Inside each residence, the composite cables are installed in a star topology with each cable home-run from a central distribution center in the master bedroom to each designated room. This flexible configuration makes it possible to quickly implement changes and deploy new applications as family needs change over the course of years.

At Walnut Country Homes, the standard installation options include front- and rear-door surveillance cameras, video modulators, high-speed Internet gateway, Ethernet hub, digital cable or satellite amplifier and hub, four-line telephone module, and wall-mounted and handheld remote lighting controls for automated lighting preinstalled in key areas of the home. Upgrades to these features and other optional electronics — such as satellite dishes, speaker outlets, and additional digital cameras — are offered by the builder at the outset so home owners can feel confident the installation and integration of their complete system will be turn-key and hasslefree.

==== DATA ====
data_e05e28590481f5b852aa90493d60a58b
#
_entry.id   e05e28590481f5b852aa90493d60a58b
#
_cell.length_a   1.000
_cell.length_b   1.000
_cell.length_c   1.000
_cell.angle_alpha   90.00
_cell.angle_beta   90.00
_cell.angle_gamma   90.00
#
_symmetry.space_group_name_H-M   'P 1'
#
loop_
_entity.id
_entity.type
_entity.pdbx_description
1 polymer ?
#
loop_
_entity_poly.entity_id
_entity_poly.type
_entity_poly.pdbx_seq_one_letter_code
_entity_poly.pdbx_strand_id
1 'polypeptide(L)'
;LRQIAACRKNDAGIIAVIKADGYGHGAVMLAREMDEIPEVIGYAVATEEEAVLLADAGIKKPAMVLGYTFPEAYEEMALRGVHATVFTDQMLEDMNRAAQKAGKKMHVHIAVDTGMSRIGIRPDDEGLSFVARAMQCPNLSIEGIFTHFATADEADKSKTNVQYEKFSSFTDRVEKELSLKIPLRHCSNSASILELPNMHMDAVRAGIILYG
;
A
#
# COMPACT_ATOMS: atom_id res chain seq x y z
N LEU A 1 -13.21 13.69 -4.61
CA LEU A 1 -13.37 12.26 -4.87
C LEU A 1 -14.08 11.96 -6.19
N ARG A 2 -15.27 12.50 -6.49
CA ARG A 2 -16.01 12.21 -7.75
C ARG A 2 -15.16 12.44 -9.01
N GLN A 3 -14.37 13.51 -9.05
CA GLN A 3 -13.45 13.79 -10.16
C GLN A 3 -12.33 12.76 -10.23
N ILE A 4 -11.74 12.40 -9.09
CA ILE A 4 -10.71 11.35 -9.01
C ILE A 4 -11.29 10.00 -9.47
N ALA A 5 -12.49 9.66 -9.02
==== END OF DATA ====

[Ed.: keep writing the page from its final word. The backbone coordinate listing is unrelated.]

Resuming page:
One satisfied Walnut Country homeowner says, “At first the ‘connected home’ concept, while appealing, did not mean a great deal. Since we've been living with all these technological advancements though, it has brought our entire family to a new level of smart and convenient living.”

BUILDING VALUE

The lesson to be learned from the commercial structured cabling marketplace is that designing and installing technologically advanced communications system makes good business sense for cable system designers, installers, and their customers.

Building in ample headroom for future applications not only adds value to the home and protects the original investment, but more importantly, it helps consumers avoid costly and time-consuming upgrades and retrofits later. On the contractor side, the benefits of specifying high-speed, high-performance structured cabling systems include greater opportunities to cross-sell and up-sell system components, higher up-front profits, and a dramatic increase in customer satisfaction.

Frank Koditekis marketing manager of home automation for Belden Electronics.